Apparently, Barack Obama did well in the recent primaries, increasing the chances that he’ll be the Democratic candidate for president. Right away, we’re seeing an old video of an Obama speech (transcript here) being refloated. This is the same speech that prompted me to say I would never vote for Obama. It really is a ghastly exercise in self-delusion and post hoc justification of religious bigotry; I’d say he was pandering to his audience, except that I think he really believes the nonsense he was spouting.
Just reading it again pisses me off, it’s so full of stupidity. Look at this:
And by the way, we need Christians on Capitol Hill, Jews on Capitol Hill and Muslims on Capitol Hill talking about the estate tax. When you’ve got an estate tax debate that proposes a trillion dollars being taken out of social programs to go to a handful of folks who don’t need and weren’t even asking for it, you know that we need an injection of morality in our political debate.
Good grief. We need Christians, Jews, and Muslims to “inject morality” into Capitol Hill? Capitol Hill is full of nothing but believers, and it’s the loudest and most fervent of those believers who passed the regressive taxes we have now. To make it even worse, he turns around a few sentences later and says this:
So the question is, how do we build on these still-tentative partnerships between religious and secular people of good will? It’s going to take more work, a lot more work than we’ve done so far. The tensions and the suspicions on each side of the religious divide will have to be squarely addressed. And each side will need to accept some ground rules for collaboration.
You want to build bridges to the secular part of the nation? Then don’t assume the godless are the amoral, unethical, venal part of society that you need to discipline with a ruling majority of religious saints in government.
There’s much more in that speech that grates. For instance, he praises Martin Luther King’s “I have a dream” speech for it’s religious content, which he claims was necessary. NO. Read it again. King was a minister, and of course his religious tradition informed his speech, and the cadence of the speech is straight from good ol’ sermonizing, but the religious references are nothing but little fillips on a call for social justice, for equality and freedom. If you read that speech and come away thinking it’s a paean to religiosity, you’re missing the point. Atheists and other secularists are moved and inspired by that speech; the religious content is background, not purpose.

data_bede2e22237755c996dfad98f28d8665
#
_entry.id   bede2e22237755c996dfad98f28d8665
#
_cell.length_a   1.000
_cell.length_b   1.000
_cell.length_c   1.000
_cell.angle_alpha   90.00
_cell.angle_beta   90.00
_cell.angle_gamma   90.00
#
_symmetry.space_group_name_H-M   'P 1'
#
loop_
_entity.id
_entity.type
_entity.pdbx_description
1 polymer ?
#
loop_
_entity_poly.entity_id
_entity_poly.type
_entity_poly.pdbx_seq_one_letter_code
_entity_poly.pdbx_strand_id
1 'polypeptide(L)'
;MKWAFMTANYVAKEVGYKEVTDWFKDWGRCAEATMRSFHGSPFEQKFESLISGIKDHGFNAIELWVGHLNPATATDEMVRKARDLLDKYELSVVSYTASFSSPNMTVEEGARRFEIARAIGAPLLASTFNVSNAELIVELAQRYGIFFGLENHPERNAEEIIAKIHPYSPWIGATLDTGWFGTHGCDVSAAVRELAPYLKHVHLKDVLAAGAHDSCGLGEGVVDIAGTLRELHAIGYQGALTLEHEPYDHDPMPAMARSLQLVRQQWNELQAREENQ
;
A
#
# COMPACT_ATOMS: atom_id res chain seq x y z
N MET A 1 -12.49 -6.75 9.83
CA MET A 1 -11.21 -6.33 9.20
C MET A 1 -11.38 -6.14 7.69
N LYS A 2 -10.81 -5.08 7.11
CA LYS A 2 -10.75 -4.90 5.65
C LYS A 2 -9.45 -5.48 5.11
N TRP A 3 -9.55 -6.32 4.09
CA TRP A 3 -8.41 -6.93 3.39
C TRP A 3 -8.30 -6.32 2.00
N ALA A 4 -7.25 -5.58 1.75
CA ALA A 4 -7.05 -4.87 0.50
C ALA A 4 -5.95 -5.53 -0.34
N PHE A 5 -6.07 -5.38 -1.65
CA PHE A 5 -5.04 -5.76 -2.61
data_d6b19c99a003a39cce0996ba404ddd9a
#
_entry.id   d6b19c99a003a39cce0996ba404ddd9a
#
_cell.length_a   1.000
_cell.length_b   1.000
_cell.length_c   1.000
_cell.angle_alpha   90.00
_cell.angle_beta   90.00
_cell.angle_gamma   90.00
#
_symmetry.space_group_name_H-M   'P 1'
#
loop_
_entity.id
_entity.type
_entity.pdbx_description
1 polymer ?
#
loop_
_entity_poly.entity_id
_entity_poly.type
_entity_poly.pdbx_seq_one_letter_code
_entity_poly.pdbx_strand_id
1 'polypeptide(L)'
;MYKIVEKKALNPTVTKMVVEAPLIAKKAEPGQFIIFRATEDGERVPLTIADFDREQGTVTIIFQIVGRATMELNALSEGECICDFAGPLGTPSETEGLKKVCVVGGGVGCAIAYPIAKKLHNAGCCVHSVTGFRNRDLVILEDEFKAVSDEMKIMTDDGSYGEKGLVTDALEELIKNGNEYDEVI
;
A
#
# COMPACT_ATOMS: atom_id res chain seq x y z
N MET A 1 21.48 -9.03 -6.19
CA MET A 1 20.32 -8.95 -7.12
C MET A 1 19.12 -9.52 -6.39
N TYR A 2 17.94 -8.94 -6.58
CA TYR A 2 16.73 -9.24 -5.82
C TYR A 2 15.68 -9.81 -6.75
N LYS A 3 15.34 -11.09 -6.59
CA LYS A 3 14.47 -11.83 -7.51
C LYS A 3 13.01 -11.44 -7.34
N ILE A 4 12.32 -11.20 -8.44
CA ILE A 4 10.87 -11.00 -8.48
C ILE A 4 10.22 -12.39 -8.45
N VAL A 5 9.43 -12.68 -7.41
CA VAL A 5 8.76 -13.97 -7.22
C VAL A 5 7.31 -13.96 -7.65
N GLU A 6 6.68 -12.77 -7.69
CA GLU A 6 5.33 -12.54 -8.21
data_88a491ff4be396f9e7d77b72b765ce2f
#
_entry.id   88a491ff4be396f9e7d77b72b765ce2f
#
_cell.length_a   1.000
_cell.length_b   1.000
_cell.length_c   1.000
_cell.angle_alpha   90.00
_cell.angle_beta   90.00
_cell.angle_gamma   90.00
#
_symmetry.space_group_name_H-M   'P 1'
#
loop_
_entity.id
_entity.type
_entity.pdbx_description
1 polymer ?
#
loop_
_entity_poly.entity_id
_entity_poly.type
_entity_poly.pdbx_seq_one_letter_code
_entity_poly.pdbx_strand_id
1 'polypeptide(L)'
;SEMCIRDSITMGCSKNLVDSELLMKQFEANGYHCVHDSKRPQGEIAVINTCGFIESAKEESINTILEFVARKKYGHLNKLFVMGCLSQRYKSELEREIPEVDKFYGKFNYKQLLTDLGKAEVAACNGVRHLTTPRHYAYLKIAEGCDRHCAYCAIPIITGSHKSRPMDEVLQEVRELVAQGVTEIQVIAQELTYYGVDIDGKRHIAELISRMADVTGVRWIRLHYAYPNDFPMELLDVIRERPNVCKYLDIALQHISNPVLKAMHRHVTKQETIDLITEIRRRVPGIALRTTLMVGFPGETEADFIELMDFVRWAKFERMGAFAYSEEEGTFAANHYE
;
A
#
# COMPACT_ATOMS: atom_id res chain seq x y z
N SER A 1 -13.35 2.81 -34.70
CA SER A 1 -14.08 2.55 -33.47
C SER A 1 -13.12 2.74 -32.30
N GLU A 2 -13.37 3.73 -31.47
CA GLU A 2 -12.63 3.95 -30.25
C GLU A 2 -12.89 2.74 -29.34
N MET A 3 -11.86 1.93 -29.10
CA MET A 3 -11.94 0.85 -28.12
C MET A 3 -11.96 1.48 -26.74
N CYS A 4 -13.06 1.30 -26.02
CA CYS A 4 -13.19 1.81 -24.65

So let’s be clear here: I despise Obama’s faith. I think it has the potential to be a major hindrance to any accomplishments of an Obama administration, and I worry that it would further promote the desecularization of our government. If Obama is elected, I will not be a cheerleader, but a constant critic.
That said, though, in the recent caucus, I made myself a liar and voted for Obama. If he’s the Democratic candidate, I’ll vote for him in November. (I hope I don’t regret it.) I would remind him, though, that the last liberal Christian candidate who made his faith a matter of public discussion was Jimmy Carter, a wonderful human being who was also a one-term president. Piety is no substitute for accomplishment.
I do not aspire to the complete disenfranchisement of all religious people, and I always have to hold my nose and press that lever for some Christian — as an atheist in America, I have never had the opportunity to vote for any candidate in any election who was willing to admit to disbelief. (Think about that—as a group, we lack representation in our government, but it’s the other side that is always claiming discrimination.) So there’s nothing new in having to swallow my pride and vote for a compromise candidate who represents my views so poorly.
In this election, I’m confronted with a moderate Republican in Democratic clothing (Clinton) who I don’t see advancing secular government in a progressive direction; a weak progressive (Obama) who is tainted with religious delusions, but I’m hoping will focus on more practical issues, and the religiosity will not be prominent in his administration; and a mob of flaming lunatics on the Republican side who promise nothing but catastrophe.
I’m reluctantly voting for Obama, but as I said last time, someday I want to vote for a freethought president. I have a dream! Of course, I seem to still be waiting for a chance to vote for a freethought city councilman, so it may be a while.